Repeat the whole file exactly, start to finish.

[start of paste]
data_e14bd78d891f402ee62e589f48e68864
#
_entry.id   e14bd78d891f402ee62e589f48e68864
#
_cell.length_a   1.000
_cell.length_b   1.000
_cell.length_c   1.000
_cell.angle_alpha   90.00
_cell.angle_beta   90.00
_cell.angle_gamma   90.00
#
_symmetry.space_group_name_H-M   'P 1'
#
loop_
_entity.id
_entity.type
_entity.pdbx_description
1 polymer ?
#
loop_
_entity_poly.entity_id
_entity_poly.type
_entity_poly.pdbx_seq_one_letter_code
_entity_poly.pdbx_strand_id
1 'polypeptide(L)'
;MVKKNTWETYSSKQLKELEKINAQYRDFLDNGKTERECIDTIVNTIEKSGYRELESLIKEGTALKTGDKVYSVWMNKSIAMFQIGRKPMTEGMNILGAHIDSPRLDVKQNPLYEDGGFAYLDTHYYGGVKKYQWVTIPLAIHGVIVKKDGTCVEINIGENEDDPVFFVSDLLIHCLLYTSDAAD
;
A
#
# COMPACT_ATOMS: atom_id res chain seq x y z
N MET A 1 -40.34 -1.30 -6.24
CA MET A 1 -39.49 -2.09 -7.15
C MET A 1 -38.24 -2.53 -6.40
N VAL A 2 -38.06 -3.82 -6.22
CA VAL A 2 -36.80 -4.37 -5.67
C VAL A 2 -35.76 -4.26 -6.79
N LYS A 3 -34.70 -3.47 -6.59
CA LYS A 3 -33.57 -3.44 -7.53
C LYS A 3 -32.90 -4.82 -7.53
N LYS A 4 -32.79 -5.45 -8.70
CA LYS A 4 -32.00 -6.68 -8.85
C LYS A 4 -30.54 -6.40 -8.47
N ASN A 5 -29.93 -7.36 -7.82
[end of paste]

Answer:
data_e14bd78d891f402ee62e589f48e68864
#
_entry.id   e14bd78d891f402ee62e589f48e68864
#
_cell.length_a   1.000
_cell.length_b   1.000
_cell.length_c   1.000
_cell.angle_alpha   90.00
_cell.angle_beta   90.00
_cell.angle_gamma   90.00
#
_symmetry.space_group_name_H-M   'P 1'
#
loop_
_entity.id
_entity.type
_entity.pdbx_description
1 polymer ?
#
loop_
_entity_poly.entity_id
_entity_poly.type
_entity_poly.pdbx_seq_one_letter_code
_entity_poly.pdbx_strand_id
1 'polypeptide(L)'
;MVKKNTWETYSSKQLKELEKINAQYRDFLDNGKTERECIDTIVNTIEKSGYRELESLIKEGTALKTGDKVYSVWMNKSIAMFQIGRKPMTEGMNILGAHIDSPRLDVKQNPLYEDGGFAYLDTHYYGGVKKYQWVTIPLAIHGVIVKKDGTCVEINIGENEDDPVFFVSDLLIHCLLYTSDAAD
;
A
#
# COMPACT_ATOMS: atom_id res chain seq x y z
N MET A 1 -40.34 -1.30 -6.24
CA MET A 1 -39.49 -2.09 -7.15
C MET A 1 -38.24 -2.53 -6.40
N VAL A 2 -38.06 -3.82 -6.22
CA VAL A 2 -36.80 -4.37 -5.67
C VAL A 2 -35.76 -4.26 -6.79
N LYS A 3 -34.70 -3.47 -6.59
CA LYS A 3 -33.57 -3.44 -7.53
C LYS A 3 -32.90 -4.82 -7.53
N LYS A 4 -32.79 -5.45 -8.70
CA LYS A 4 -32.00 -6.68 -8.85
C LYS A 4 -30.54 -6.40 -8.47
N ASN A 5 -29.93 -7.36 -7.82